PARIS – The former Norway employee charged with stealing money from the town unexpectedly pleaded guilty Tuesday morning in Oxford County Superior Court to taking more than $117,000 since 1992.

Judge Robert Crowley sentenced Deborah P. Wyman, 51, to 10 years in prison, but suspended all but two years. She must also return the money she stole, some of which will be repaid in $200 monthly payments during her three-year probation.

Crowley also ordered the former part-time community development director to sell real estate, her car and a boat to repay the town for its losses and about $30,000 in auditing fees accrued during the town’s investigation of the case.

According to witnesses in the courtroom, Wyman dropped to her knees after her sentencing, and her face looked grief-stricken.

Her attorney, Edward L. Dilworth III, of Norway, said Wyman was regretful and offered apologies to the town and Town Manager David Holt.

“It was always her intent to accept responsibility from Day One,” Dilworth said in an interview after the plea hearing.

Wyman will serve her sentence at the Maine Correctional Center in Windham. She had recently been living in Waterford with her ailing 85-year-old father and twin sister, Denise Pettingill, Dilworth said.

As she walked out of the courtroom in handcuffs to the jail across the parking lot, Wyman, wearing brown slacks and a white sweater, told a reporter who asked for comment, “Will you leave me alone now?”

She was the only inmate not dressed in an orange jail jumpsuit.

Norway Police Chief Rob Federico said the district attorney told the judge that the money Wyman took was not for any exigent purposes, but was rather used to support a luxurious lifestyle.

Two forensic auditors hired by the town followed money trails from federal grants earmarked for community development to Wyman’s bank account and the stores where she made purchases.

For instance, according to the auditing firm G5 Consulting Services, in January 2005 Wyman deposited in her KeyBank account a $5,000 check that she recorded in town records as given to Pike L.F. & Son, a clothing store on Main Street. She corroborated the check with a bogus bill for services rendered with a grant, Federico explained.

Wyman then spent $3,532 that month, which included clothing purchases from J.C. Penny and Filenes for more than $1,300, as well as a $568 plane ticket to Atlanta.

“She spent it almost as soon as she got it,” Federico said Tuesday, adding, “She frequently took mini-trips over a weekend.”

But it was in bits and pieces that Wyman took the money. “She didn’t show up with a brand new Hummer that really jumped out at you,” Federico said.

Back in January, the town first noticed financial discrepancies after a local merchant came forward saying he had not received money from a community development block grant that the tax form indicated. This was the first year the town had issued 1099s for grants dispersed to local businesses to improve building facades.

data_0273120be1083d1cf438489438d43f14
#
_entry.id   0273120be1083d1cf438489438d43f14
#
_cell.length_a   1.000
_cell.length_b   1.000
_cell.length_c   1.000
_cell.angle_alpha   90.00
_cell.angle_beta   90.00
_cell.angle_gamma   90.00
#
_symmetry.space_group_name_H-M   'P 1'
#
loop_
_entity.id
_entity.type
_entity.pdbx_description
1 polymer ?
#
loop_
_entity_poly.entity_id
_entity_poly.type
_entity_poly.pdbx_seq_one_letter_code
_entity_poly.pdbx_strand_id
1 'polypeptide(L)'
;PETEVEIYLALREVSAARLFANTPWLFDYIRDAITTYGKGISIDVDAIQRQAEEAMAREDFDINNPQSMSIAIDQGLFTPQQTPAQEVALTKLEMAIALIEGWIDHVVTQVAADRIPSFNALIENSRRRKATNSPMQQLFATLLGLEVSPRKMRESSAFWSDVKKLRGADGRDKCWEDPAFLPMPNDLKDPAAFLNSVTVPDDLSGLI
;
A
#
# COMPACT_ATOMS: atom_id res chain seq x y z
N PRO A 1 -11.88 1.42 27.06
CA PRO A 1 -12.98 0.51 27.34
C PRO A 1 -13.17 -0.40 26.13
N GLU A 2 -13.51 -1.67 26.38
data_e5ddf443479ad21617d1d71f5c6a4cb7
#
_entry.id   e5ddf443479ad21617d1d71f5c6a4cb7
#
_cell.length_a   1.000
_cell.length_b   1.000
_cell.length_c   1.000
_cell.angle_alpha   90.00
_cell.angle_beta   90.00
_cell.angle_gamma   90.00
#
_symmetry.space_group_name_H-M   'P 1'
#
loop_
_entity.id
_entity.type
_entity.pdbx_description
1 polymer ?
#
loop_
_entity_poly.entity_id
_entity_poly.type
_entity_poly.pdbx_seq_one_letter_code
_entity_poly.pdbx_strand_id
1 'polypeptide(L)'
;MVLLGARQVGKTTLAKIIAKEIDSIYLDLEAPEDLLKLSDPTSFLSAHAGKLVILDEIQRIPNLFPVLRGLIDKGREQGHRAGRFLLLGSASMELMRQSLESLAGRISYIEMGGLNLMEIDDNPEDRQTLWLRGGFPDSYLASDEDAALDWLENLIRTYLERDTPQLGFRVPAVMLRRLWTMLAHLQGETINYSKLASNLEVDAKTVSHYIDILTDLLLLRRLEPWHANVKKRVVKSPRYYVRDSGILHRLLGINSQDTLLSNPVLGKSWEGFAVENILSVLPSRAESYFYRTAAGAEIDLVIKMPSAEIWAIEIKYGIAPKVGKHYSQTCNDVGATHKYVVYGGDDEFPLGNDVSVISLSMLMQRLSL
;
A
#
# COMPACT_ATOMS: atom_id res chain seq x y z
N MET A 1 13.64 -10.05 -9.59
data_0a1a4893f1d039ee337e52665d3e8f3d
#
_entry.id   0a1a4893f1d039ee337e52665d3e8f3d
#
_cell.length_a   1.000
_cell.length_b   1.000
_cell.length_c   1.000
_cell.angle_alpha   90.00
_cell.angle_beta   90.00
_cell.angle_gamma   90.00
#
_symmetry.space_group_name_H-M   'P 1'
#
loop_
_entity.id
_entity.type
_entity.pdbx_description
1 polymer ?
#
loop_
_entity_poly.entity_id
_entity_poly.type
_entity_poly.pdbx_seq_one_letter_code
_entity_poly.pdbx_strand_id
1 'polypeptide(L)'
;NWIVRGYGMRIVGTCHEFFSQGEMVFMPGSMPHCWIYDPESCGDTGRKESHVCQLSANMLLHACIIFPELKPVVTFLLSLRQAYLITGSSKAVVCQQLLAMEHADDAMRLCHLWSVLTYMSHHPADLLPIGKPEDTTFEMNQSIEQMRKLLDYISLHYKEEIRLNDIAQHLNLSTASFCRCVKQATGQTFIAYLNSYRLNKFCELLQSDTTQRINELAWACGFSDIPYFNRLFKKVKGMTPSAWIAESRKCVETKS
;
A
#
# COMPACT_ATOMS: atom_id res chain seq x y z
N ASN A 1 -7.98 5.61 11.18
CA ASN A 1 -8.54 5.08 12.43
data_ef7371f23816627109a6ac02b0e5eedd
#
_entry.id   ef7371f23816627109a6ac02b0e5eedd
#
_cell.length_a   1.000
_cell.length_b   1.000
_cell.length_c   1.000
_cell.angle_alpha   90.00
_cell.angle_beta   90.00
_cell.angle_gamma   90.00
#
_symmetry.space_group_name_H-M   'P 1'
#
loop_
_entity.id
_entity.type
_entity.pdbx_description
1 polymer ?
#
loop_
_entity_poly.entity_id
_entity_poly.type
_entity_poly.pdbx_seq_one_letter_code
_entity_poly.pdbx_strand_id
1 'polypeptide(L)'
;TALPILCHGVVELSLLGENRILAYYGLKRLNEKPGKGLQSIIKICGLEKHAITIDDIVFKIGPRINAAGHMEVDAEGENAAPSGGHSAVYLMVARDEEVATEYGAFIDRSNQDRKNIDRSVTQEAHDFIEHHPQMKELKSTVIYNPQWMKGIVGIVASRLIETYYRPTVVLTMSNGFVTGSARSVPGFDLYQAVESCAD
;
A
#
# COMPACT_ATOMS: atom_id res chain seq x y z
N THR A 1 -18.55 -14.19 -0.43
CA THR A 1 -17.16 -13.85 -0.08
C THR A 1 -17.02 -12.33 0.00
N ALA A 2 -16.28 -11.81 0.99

A month prior, Wyman had asked for a leave of absence to take a vacation. She worked as part-time community development director and town office receptionist, and during slow months, it was not uncommon for her to take time off, according to Holt.

Holt and Federico said Wyman did not know about the town’s new taxation policy before her December departure.

Soon after officials began investigating town records, a warrant was issued March 17 for Wyman’s arrest on one count of felony theft. At the time, she was cruising in the Caribbean with her boyfriend. She returned in early April and posted a $2,500 bail, which Crowley on Tuesday ordered be turned over to the town as part of Wyman’s restitution.

According to the audit findings, released to the public Tuesday, Wyman made 176 illegal transactions during the past 14 years, totaling $117,592. The auditors could not find documents prior to this date.

The auditors reported during their almost-four-month investigation that they discovered altered checks, forged signatures on checks, unauthorized use of Holt’s signature stamp, unauthorized initialing of a substitute signature on checks, fabricated endorsements of canceled checks, fraudulent reporting of revenues and expenditures to the state and municipal authorities, and evidence of checks deposited in Wyman’s personal bank account made out to third parties.

The audit subpoenaed bank records for the past seven years, obtaining the bulk of information from KeyBank on Main Street, which is where Wyman maintained her personal checking account.

As Norway’s part-time community development director for the past 20 years, Wyman oversaw about $5 million in federal grants from the CDBG program. Holt said most of the money Wyman took, which was funneled through the town for local vendors, came from this grant program.

But according to the audit, Wyman also stole $11,324 from monthly repayments made by Northeast Tool and Die of Norway on a town loan of $57,286 during the past seven years.

One of her methods to avoid detection was to use correction fluid or correction tape on returned checks to the town, manually writing in a different payee, often a legitimate vendor, to disguise her name or her bank’s name.

“We’ve learned some things,” Holt said Tuesday. “Usually in bad circumstances there are silver linings. It became obvious to me the ways we were doing community development needed improvement, it was a little bit old-fashioned. We’ll make some changes to do things better.”

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